From desperate housing inquiries posted on the All Duke Facebook page to petition links on Duke Memes for Gothicc Teens, it was hard to miss the controversy currently surrounding Duke’s Housing and Residence Life at the end of last month. Several resident assistants (RAs) on East Campus were told to pack their bags and turn in their keys for reasons related to their participation in the time-honored, Duke-beloved tradition of black tenting for the UNC-Duke game. While RAs are technically permitted to tent, the actual letter of the policy is vague and enforcement from HRL has not been consistent, according to RAs.
Though two of the three RAs fired have since been reinstated, these recent terminations of undergraduate student-workers on the grounds of a vague and unequally applied policy prompted vocal opposition from the Duke community. A student petition in support of reinstating the fired RAs accrued more than 750 signatures and hundreds of comments.
In the official RA Role Description, HRL’s stance on tenting is that resident assistants can “participate (if desired) in 'tenting' in a limited manner.” The Expectations and Eligibility Requirements section further states that tenting stipulations are to be released once the head line monitor releases guidelines regarding the tenting process, but applying that policy remains with HRL officials.
While HRL does have an appeal process for claims of wrongful termination and two of the RAs were rehired through it, the haste in which the "offending parties" are expected to vacate their dorms is alarming. The terminated RAs were initially expected to have moved out of the dorm by the end of the week, despite only receiving official notification of their discharge via email a few days before. The status of their meal plan—if their appeals are rejected—has not been explicitly reported.
While these sudden mass firings have rightfully upset large swaths of residents at Duke, this is only one example out of the many systemic labor problems that resident assistants face. Per their contract, RAs are expected to complete no more than 15 hours of work in their role per week. However, realistically, if an RA were to be on call more than two nights a week, they could easily exceed this ceiling. Furthermore, RAs are only allowed eight pre-approved leave days per semester. This means that even when “not working,” RAs are required to return to their rooms by no later than 3 a.m. outside of these eight nights, excluding vacations or trips home during Spring and Fall Breaks. Although Duke specifically forbids students on work-study from working more than 20 hours a week—partly to “protect” students from over-exerting themselves—the administration apparently has no problem overworking RAs who are supposedly exempt from such restrictions.
This is all in addition to floor programming, attending weekly house council meetings, building meaningful connections with residents and frequent team meetings. Despite the immense amount of work required to succeed in the role, Duke does not deem the relationship between the university and its RAs as one of employment. Rather, it is considered a grant award relationship—with the implication that if RAs are not employees, they cannot collectively bargain—despite the precedent set by the National Labor Relations Board two years ago. In 2017, the NLRB ruled in favor of the right of resident advisers at George Washington University to unionize, a decision largely based off of a ruling from 2016 that established that graduate students have collective bargaining rights. Duke has discouraged unionization efforts in recent years from adjunct faculty and graduate students, going as far as to pay top dollar for large law firms to counter efforts.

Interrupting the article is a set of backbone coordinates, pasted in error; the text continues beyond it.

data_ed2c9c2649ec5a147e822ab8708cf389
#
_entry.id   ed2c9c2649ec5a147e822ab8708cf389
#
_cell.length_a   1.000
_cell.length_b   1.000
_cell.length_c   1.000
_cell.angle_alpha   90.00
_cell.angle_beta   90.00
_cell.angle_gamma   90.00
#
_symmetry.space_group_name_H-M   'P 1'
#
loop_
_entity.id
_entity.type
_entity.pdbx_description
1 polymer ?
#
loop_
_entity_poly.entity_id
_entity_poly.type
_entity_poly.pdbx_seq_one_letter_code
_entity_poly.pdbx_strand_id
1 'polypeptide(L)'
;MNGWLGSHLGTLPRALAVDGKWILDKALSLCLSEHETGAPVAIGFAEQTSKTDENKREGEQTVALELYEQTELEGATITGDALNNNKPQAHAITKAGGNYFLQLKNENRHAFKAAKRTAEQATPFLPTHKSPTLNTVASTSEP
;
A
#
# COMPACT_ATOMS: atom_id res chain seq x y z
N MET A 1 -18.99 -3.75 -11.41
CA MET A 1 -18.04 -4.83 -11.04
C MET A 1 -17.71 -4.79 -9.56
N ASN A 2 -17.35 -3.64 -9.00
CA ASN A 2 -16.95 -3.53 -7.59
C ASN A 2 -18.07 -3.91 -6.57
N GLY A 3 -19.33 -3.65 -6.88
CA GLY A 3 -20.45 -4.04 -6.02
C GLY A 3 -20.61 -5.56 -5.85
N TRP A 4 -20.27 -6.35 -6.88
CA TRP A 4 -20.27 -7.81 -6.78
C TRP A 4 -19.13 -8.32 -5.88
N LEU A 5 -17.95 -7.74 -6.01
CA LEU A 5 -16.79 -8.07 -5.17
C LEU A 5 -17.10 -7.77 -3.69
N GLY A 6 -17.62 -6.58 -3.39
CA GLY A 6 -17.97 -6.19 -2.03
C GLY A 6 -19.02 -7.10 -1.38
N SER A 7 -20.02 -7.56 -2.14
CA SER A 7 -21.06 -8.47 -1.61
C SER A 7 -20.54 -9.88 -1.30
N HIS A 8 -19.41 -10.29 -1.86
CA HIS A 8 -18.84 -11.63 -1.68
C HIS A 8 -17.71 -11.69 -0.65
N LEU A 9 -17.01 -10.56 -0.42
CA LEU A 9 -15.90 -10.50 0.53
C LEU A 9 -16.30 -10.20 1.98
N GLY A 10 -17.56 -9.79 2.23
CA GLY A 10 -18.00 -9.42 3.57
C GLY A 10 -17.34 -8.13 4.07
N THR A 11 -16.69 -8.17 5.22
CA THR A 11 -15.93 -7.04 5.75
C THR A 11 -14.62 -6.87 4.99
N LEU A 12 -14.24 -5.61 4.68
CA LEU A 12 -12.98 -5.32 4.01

Beyond these pre-existing issues, HRL’s recent termination decisions calls into question their commitment to promoting the best environment for the residents that the RAs care for. Resident assistants are more than people who respond to lock-out calls after Devine's has closed for the night, or the peers who help you through your first few painfully awkward weeks as a college student. To their residents, great RAs become consistent resources, confidants and trusted authorities. In essence, they are students’ first line of resources in dealing with the pitfalls of the transition into independence. Especially in light of the recent survey findings on increased sexual assault rates at Duke and numerous recent hate speech-related incidents on campus, the presence of trusted RAs to confide in are more vital than ever. By unceremoniously severing the meticulously built relationships RAs have with their residents, students are left with a gaping hole in their support networks. The precariousness of RA employment undermines the very conditions HRL claims the RA position is designed to foster and maintain.
Resident Assistants are indispensable parts of so many Duke students’ time on campus. And, regardless of what Duke may classify them as, they are workers who are dedicated to one of the most time-consuming, emotionally intensive and often stressful jobs that undergraduates can have here. The recent terminations have brought to light just how strenuous and precarious these roles can be; the students that work tirelessly to look after their peers and foster a community everyone can feel apart of, deserve better. Not only did the resident assistants fired for tenting deserve to be reinstated, RAs deserve a union and the collective security to make sure they can continue to serve the Duke community to the best of their abilities.
This was written by The Chronicle’s Editorial Board, which is made up of student members from across the University and is independent of the editorial staff.
Editor's note: Nick Simmons formally recused himself from this editorial.
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